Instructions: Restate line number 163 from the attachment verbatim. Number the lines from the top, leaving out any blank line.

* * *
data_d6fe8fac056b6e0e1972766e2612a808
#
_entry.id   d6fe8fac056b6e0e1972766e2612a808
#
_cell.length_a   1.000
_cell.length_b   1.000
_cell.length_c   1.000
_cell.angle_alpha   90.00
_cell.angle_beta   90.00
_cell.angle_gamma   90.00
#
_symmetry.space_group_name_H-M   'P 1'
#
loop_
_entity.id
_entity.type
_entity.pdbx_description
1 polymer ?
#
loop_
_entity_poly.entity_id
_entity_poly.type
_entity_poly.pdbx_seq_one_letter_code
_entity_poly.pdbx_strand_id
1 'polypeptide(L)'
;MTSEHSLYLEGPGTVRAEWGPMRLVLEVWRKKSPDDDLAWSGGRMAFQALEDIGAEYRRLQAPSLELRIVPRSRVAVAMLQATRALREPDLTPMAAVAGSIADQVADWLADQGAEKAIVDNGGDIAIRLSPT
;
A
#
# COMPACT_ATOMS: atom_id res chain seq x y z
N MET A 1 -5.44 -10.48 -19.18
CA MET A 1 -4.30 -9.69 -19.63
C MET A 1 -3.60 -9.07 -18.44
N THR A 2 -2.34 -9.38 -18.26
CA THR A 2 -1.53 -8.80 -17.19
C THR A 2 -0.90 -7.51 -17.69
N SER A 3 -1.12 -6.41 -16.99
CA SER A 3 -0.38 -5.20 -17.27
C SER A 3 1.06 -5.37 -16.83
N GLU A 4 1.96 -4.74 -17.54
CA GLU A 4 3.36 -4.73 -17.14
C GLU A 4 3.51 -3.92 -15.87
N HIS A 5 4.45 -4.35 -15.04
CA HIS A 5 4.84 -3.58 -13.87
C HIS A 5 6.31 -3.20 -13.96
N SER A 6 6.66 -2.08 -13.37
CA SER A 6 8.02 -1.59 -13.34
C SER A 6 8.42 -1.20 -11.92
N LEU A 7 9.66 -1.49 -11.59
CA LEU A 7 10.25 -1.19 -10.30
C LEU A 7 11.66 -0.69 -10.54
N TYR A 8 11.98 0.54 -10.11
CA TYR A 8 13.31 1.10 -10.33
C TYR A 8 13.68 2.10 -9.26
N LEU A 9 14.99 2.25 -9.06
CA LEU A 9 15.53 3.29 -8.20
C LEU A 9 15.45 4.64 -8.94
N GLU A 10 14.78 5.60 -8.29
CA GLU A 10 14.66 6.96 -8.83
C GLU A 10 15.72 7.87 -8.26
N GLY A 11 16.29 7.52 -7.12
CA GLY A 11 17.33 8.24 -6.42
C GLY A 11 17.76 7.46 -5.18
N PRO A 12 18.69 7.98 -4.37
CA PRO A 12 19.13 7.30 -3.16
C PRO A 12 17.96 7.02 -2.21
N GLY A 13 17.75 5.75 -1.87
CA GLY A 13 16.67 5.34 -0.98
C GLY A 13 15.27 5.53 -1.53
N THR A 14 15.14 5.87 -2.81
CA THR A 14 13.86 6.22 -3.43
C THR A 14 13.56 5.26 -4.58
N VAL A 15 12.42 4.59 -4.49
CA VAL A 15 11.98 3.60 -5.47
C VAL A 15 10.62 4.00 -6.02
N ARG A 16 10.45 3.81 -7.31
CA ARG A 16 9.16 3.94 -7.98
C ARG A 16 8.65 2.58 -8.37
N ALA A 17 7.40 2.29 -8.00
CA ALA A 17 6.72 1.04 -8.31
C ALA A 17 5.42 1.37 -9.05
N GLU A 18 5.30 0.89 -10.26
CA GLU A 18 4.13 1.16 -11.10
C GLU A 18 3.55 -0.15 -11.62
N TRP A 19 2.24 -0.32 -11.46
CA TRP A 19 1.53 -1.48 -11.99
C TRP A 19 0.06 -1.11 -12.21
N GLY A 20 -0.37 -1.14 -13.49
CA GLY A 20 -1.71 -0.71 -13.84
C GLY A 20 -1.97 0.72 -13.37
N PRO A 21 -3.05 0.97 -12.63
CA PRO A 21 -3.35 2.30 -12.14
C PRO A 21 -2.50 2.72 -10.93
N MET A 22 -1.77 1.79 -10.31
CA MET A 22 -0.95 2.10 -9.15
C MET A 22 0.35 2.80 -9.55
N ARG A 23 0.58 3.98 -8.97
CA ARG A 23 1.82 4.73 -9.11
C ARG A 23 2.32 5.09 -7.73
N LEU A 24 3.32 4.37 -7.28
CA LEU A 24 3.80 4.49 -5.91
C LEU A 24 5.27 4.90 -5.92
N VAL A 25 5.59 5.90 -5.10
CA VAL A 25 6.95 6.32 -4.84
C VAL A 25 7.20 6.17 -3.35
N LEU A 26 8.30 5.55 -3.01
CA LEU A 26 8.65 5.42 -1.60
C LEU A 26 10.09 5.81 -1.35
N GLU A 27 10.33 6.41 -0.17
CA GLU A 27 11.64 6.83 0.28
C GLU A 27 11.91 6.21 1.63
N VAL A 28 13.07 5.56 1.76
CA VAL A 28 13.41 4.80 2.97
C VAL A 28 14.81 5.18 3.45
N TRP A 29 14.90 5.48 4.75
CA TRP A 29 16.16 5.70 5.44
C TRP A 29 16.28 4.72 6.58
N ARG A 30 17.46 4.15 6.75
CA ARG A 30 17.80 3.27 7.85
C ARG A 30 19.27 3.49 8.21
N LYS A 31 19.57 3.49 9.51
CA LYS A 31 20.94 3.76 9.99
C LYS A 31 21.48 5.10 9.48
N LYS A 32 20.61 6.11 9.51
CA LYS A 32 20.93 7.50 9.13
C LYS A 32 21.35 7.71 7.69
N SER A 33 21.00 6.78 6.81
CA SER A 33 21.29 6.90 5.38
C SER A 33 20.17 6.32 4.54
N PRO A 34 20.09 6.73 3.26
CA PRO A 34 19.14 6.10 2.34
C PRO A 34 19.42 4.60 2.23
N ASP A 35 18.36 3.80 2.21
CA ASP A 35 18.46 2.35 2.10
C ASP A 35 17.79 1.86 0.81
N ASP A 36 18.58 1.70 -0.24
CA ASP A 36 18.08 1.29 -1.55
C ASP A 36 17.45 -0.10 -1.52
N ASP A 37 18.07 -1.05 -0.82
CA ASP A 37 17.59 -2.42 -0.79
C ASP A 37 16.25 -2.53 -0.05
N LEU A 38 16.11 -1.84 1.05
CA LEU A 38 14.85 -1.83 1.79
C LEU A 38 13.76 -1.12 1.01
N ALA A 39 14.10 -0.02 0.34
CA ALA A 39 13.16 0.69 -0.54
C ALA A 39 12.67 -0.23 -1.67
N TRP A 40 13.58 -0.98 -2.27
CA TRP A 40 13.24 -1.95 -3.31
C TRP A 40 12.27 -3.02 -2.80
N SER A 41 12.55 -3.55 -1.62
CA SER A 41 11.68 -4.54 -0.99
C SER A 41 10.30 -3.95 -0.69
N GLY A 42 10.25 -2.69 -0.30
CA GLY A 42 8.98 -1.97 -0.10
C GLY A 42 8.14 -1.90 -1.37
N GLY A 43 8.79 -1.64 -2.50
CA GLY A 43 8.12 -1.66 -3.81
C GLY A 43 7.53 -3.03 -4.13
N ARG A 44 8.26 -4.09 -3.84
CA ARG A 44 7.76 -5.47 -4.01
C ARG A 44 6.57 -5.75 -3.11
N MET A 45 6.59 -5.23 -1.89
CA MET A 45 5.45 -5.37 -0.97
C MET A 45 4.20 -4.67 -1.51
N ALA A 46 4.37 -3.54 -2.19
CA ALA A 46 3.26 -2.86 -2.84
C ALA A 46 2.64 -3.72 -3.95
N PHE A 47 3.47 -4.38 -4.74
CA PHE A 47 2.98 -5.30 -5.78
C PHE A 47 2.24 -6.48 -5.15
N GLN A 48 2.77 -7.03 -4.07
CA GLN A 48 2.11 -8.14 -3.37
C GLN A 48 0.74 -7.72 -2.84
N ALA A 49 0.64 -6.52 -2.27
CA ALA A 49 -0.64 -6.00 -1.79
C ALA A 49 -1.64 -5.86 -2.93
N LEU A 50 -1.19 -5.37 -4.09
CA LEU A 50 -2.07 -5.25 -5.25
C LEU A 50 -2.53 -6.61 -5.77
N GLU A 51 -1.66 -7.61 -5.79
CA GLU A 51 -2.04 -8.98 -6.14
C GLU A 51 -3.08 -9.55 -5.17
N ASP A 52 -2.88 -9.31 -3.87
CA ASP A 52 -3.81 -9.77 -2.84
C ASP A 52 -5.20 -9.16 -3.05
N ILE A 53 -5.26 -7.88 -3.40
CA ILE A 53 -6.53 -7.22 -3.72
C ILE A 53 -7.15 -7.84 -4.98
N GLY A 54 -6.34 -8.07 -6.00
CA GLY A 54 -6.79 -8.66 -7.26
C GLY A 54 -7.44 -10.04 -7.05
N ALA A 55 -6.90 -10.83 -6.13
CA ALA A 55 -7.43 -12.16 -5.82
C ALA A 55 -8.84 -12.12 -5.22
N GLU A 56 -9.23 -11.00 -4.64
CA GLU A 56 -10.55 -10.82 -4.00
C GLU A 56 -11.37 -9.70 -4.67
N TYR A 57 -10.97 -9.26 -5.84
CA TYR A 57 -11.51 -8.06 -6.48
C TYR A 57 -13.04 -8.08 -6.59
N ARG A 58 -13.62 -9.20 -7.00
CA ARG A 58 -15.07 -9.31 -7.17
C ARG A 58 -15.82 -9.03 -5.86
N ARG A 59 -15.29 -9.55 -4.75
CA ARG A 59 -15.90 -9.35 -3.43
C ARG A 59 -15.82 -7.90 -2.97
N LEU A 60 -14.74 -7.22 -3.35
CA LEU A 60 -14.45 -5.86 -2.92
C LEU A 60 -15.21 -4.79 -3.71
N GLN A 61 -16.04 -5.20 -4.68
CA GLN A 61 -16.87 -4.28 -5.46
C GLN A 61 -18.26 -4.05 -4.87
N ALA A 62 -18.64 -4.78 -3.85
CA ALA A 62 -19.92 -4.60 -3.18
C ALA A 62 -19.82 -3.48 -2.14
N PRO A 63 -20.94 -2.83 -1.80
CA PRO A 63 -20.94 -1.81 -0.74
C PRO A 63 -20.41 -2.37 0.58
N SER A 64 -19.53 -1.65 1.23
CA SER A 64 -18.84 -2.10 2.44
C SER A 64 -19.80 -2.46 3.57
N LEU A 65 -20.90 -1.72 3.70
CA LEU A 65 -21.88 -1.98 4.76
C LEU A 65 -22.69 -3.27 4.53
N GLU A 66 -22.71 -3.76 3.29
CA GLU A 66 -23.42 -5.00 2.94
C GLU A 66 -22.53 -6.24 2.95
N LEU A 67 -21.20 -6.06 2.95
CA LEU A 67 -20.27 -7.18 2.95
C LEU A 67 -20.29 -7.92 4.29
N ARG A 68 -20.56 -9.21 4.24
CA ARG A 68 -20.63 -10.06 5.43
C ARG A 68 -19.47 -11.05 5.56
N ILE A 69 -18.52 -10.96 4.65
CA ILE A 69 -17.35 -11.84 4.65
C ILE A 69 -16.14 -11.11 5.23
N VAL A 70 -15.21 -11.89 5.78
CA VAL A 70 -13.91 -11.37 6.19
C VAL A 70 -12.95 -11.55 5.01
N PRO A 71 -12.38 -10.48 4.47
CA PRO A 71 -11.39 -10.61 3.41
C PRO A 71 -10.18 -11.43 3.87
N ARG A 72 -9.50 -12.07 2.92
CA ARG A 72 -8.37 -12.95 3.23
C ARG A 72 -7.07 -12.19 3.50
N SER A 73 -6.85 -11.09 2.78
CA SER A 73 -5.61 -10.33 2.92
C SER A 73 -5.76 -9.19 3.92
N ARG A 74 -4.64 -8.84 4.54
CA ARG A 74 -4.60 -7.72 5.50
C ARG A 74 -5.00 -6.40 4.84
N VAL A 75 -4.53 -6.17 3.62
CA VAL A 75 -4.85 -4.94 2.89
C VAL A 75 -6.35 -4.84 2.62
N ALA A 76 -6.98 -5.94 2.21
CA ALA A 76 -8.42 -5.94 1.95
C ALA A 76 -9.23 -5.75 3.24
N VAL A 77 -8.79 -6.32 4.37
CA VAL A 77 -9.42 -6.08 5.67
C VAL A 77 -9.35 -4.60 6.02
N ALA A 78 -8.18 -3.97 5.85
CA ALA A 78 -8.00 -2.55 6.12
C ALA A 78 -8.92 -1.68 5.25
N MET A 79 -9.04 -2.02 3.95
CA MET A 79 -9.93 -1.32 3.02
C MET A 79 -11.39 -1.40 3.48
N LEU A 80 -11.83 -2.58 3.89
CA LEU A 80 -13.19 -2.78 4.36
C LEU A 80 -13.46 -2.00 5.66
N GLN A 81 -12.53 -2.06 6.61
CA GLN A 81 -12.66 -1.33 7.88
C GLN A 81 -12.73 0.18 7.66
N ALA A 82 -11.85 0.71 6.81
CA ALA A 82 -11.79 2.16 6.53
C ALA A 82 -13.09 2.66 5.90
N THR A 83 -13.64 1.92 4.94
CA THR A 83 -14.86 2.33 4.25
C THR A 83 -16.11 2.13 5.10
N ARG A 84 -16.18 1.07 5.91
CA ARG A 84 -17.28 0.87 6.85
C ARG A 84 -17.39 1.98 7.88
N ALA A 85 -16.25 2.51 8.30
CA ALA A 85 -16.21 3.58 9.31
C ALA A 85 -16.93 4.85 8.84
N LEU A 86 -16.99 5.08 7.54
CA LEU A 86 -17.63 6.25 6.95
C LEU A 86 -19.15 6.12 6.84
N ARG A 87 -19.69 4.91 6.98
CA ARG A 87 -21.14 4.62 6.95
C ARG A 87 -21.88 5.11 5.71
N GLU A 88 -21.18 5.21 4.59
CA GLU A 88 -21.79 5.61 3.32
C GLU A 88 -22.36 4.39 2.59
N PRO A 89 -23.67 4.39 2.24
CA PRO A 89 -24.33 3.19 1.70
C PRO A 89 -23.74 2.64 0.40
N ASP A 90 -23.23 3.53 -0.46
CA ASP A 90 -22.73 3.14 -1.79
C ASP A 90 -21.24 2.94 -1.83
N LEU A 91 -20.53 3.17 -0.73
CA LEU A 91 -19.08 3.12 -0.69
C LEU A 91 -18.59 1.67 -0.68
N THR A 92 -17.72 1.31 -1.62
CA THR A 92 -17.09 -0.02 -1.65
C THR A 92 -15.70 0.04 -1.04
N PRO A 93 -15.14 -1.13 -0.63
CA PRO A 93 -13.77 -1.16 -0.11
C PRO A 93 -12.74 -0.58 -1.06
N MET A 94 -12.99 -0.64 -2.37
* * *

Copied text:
N MET A 45 6.59 -5.23 -1.89